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Mexican boxing: Culture and sport

It would be easy to assume that soccer is the most popular sport in Mexico. In actuality, boxing is what’s given the country its recognition, not to mention the most achievements internationally.

Boxing in Mexico is a sport that is practiced amateur and professionally.

Mexico has more than 160 world champions to its credit and more than 200 championships won by all of them, being the second country with the most champions and championships in history, only behind the United States.

During the late 19th century, boxing was considered a barbaric, amateur sport, and was generally viewed with little respect. It was popular among the sailors who spent most of their time ashore at port cities such as Tampico, and others around the Gulf of Mexico.

The early competitors of these provisional battles used napkins as gloves, later passing their hats around to collect bets from spectators which they would use to fund their drinking habits.

In 1921, after various incidents, the first Mexican boxing commission was formed in an attempt to regulate this sport.

Boxing continued to make waves across the country, gaining popularity in Mexico City in particular. It spread to the U.S. on account of Mexican immigrants fleeing the Mexican Revolution.

Thirty years later, representatives from the boxing world, namely Asia, Europe, Latin America, and the United States, banded together to launch the world’s first global boxing committee, the World Boxing Council.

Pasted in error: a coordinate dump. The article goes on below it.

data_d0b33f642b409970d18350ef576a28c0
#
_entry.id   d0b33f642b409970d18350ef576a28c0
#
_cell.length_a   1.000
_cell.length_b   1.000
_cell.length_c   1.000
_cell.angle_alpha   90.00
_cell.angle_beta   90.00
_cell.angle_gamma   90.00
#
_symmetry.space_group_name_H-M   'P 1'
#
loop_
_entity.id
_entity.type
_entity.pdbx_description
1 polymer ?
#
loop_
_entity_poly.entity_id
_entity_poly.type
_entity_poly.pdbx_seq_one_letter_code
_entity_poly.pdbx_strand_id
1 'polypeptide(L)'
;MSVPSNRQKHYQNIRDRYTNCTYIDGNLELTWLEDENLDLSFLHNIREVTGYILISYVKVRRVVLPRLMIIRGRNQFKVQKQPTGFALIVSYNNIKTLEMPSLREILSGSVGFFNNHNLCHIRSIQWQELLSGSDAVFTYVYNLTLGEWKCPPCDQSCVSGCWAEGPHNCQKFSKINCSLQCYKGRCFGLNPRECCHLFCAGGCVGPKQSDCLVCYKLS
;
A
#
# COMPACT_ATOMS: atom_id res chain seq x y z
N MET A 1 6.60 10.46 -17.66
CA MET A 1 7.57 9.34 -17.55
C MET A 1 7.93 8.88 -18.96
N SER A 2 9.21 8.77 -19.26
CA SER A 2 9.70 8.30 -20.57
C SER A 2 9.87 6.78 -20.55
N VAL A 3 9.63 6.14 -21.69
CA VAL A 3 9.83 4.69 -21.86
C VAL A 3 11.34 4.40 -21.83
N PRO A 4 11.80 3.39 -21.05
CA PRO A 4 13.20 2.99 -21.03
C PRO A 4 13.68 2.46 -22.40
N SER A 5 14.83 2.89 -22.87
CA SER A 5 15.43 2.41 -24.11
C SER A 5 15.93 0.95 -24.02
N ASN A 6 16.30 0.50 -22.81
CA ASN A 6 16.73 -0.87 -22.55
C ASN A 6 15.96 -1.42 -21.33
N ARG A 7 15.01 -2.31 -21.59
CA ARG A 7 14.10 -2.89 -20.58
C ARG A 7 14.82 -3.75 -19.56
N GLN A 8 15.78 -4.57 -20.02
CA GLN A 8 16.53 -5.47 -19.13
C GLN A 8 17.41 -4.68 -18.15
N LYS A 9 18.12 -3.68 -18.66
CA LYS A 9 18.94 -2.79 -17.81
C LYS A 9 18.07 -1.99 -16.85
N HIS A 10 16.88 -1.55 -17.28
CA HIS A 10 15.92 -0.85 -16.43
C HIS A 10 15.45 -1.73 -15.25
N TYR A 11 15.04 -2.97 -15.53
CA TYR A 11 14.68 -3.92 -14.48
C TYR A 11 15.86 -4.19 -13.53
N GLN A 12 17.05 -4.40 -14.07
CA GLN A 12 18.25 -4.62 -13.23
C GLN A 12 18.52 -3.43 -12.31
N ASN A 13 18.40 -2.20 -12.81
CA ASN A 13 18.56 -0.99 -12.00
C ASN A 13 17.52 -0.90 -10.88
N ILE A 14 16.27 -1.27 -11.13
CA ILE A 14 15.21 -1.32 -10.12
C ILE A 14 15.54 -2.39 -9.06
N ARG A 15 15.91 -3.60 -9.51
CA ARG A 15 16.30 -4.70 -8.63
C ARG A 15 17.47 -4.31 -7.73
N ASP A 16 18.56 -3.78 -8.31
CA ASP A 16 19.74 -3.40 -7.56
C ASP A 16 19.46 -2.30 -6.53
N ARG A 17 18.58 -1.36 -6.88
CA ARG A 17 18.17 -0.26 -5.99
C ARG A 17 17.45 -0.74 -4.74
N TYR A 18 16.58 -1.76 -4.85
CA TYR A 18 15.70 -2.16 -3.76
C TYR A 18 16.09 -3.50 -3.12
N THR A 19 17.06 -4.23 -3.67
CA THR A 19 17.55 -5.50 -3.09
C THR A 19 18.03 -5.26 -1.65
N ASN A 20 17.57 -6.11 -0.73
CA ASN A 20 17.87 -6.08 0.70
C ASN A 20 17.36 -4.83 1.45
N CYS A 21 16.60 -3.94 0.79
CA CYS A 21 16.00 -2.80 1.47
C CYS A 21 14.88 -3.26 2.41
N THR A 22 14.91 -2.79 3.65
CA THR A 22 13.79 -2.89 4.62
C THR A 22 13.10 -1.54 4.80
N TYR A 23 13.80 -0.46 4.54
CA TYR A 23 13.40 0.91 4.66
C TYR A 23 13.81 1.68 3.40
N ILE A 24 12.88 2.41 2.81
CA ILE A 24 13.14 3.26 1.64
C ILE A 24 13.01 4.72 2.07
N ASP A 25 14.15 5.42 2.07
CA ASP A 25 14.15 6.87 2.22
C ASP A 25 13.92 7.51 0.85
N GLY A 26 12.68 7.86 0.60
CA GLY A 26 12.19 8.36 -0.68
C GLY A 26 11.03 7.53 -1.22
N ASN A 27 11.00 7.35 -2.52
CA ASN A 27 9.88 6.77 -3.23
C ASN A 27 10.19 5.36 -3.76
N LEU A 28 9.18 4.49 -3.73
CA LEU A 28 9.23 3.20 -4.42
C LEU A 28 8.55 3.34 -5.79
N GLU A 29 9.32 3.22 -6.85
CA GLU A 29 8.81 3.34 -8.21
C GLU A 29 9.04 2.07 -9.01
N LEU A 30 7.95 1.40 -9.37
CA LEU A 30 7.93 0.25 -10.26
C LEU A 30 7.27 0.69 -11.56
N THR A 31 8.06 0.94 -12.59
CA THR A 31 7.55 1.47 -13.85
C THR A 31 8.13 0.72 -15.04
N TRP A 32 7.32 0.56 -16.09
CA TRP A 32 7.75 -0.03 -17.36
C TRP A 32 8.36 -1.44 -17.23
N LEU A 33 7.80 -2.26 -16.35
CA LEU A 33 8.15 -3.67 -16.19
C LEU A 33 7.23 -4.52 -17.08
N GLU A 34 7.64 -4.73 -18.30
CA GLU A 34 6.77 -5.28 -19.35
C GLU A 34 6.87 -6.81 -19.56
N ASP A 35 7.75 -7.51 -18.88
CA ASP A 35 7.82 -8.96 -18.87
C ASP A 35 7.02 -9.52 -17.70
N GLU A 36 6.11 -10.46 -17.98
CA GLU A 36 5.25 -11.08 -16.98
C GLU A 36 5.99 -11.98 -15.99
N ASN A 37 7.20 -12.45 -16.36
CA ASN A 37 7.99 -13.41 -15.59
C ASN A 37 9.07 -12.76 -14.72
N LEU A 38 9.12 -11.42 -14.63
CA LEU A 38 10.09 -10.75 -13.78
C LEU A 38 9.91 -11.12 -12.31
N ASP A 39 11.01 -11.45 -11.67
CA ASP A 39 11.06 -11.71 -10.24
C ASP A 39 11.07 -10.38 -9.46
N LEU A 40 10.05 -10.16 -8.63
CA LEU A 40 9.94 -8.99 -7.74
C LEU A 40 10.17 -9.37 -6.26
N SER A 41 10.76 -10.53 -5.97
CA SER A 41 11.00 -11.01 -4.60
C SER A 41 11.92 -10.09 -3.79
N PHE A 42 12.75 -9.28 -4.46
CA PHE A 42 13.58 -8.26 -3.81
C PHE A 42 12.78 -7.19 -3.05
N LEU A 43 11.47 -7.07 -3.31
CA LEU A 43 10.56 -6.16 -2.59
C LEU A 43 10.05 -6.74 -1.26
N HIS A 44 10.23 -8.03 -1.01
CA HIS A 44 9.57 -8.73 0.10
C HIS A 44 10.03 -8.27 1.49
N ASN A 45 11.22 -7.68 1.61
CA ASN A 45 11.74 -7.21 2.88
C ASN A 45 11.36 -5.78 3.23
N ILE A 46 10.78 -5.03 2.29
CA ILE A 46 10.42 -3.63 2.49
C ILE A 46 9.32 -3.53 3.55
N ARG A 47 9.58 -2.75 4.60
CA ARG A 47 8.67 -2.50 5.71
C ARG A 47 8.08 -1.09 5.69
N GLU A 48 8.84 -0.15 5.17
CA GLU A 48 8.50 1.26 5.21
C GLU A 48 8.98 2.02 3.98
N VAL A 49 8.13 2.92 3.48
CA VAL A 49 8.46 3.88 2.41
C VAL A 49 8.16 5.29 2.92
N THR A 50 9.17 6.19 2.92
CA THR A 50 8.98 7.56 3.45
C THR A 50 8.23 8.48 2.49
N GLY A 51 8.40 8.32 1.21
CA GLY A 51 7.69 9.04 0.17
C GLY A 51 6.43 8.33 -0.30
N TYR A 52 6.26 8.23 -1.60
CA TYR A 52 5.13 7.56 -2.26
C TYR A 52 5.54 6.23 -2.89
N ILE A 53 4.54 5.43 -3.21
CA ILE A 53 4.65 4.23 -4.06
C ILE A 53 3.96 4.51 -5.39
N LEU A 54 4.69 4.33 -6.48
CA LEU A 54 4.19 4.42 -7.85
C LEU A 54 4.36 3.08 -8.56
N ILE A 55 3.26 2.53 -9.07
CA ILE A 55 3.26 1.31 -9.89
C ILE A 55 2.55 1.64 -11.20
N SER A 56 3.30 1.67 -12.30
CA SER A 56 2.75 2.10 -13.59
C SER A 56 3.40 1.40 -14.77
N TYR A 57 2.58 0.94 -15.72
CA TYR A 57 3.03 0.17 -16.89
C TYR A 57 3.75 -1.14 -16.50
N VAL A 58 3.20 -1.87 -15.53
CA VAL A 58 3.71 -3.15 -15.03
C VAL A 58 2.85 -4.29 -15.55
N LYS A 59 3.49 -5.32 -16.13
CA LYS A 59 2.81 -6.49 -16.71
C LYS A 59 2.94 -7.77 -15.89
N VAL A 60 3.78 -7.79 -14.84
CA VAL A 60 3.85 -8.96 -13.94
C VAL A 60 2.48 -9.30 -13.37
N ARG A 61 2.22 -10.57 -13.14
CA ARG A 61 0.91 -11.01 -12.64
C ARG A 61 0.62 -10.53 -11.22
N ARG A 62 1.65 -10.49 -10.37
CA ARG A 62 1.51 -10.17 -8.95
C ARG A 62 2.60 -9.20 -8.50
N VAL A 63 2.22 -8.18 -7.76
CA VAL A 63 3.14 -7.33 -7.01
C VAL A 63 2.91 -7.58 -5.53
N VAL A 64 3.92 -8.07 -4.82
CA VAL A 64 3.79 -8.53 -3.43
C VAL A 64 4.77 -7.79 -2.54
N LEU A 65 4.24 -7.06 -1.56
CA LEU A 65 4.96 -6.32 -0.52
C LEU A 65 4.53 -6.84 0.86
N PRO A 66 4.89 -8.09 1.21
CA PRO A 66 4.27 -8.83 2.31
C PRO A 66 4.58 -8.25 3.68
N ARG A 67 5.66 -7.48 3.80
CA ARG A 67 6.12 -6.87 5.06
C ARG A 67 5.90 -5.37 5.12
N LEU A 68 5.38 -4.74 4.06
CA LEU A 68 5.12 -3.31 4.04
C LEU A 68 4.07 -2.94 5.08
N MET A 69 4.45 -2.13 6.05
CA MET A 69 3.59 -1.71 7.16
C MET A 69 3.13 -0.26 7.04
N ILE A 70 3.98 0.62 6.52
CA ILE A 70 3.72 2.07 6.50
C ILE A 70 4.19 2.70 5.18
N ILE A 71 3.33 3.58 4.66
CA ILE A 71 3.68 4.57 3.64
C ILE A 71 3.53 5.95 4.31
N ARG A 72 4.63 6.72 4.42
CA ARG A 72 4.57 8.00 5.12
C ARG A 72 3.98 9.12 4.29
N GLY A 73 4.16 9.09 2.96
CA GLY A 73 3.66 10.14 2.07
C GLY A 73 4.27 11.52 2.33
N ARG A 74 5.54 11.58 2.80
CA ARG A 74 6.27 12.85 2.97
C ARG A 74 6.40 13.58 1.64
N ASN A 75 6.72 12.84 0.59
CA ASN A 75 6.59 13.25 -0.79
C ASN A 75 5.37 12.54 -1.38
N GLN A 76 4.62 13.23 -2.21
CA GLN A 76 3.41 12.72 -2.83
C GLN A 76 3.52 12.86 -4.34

The 1980s ushered in Mexico’s second Golden Age for boxing, mainly due to Julio César Chávez. He dominated the boxing stage from 1980 to 2005, securing 107 victories, during which he held an 87-fight winning streak.

He became Mexico’s greatest boxer, arguably the world’s greatest boxer of all time. Chávez’s popularity even resulted in Mexican folk songs (corridos) and he also influenced the boxing calendar.

However, Chávez wasn’t alone. In time, the world has seen plenty of other Mexican boxing stars, 14 of whom have already been inducted into the Boxing Hall of Fame, while 12 hold Olympic medals in the sport.

Oscar De La Hoya is one such medal holder, winning a gold medal at the 1992 Olympics at just 19 years old. In June 1996, Oscar De La Hoya faced down his toughest challenger Julio Chávez (hitherto), and emerged victorious.

After his last fight in December 2008 against Manny Pacquiao, De La Hoya officially retired in April 2009.

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Most Mexican boxers have a unique style, the classic Mexican style, as it is usually called.

Mexican boxers are famous for excellent aggression and offensive aspects. Most Mexicans seem to carry an affinity for the sport because it speaks to their history and struggles for citizenship, as well as their identity and race.

Boxing holds a special place within the hearts of all Mexicans and will continue to impact their culture for years to come.

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